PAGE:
HI A BAKKUK ii. 17, 18.
Although the fig-tree shall not blossom, neither shall
. fruit be in ihe vines; the labor of the olive shall fail, and the fields shull yield no meat; the flock shall be cut off from the fold, and there shall be no herd in
the stalls. Yet I will rejoice in the Lord, I will joy in the God of
OST mens industries and employments are
most without them, but certainly our main and worthiest business lies within us: nor is ever a man fit for the varieties and vicissitudes of time and affairs without, till he have taken some pains to some good purpose within himself. A distempered discomposed mind is as a limb out of joint, which is fit for no action, and moves both deformedly and painfully. That which we hare to do, my brethren, for wbich these our meetings are commanded of God, and should be attended by us, and that we should follow out, wlien we are gone from hence, is this, the reducing of our souls to God: their disunion from him is their disjointing, and they are never right till they refix on him; and being there, they are so right, that nothing can come wrong to them. As they are not readily ensnared with ease and plenty, so neither lightly astonishied with want and trouble; but, in the ebb of all other comforts, can hold the Prophet's purpose, to joy in the Lord, and rejoice in the God of their saltation.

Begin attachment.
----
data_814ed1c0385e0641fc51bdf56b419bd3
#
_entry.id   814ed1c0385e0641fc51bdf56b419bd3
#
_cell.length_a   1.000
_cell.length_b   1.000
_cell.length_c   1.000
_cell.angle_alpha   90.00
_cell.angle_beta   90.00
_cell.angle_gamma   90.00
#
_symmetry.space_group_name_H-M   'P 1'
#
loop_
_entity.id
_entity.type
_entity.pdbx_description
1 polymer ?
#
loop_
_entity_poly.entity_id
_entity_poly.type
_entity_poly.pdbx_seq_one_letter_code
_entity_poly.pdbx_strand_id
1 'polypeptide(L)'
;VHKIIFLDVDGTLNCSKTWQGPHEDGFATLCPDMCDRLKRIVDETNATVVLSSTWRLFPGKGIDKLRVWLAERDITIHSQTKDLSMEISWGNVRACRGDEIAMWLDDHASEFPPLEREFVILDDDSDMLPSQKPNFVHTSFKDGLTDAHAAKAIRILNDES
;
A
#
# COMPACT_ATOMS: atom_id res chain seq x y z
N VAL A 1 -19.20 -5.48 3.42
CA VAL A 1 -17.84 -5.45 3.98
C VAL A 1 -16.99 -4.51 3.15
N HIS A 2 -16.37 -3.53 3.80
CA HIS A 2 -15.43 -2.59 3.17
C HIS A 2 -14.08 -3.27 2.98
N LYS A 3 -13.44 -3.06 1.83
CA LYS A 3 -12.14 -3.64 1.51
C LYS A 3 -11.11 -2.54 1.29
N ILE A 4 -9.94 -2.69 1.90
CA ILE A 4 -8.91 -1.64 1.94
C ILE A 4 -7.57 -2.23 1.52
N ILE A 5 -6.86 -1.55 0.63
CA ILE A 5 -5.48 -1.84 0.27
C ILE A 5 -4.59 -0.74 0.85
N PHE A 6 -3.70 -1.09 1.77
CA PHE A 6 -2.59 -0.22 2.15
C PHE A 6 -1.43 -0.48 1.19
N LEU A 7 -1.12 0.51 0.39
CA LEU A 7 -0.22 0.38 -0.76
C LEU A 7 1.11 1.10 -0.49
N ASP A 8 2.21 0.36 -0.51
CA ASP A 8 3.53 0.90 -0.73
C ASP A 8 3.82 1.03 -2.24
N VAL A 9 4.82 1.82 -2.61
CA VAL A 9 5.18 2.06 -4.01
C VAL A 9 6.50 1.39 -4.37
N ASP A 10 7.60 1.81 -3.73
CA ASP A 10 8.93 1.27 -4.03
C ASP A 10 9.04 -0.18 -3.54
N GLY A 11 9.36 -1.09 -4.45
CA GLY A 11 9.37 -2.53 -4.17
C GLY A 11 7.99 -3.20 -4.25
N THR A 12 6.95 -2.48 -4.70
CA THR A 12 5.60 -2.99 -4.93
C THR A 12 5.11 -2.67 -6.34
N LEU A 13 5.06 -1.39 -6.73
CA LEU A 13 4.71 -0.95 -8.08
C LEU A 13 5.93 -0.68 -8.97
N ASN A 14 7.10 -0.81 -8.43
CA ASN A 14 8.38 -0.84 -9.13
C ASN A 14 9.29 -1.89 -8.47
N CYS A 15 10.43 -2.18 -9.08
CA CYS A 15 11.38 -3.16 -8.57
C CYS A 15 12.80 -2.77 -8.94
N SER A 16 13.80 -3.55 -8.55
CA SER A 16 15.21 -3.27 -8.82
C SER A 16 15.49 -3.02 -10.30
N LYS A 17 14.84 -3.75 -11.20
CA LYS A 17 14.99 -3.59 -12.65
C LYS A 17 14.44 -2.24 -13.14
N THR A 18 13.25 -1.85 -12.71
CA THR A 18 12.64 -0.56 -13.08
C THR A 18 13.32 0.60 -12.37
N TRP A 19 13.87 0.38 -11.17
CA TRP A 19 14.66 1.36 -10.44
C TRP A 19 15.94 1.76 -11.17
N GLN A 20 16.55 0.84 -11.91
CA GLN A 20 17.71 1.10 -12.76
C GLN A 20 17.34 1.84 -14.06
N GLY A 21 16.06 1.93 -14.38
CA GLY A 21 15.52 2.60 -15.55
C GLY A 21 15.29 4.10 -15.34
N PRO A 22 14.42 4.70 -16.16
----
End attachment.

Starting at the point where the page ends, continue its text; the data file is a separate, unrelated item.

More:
This we may hear and speak of, but truly few attain it. I fear many of us are not so much as seeking after it, and aspiring to it. A soul really con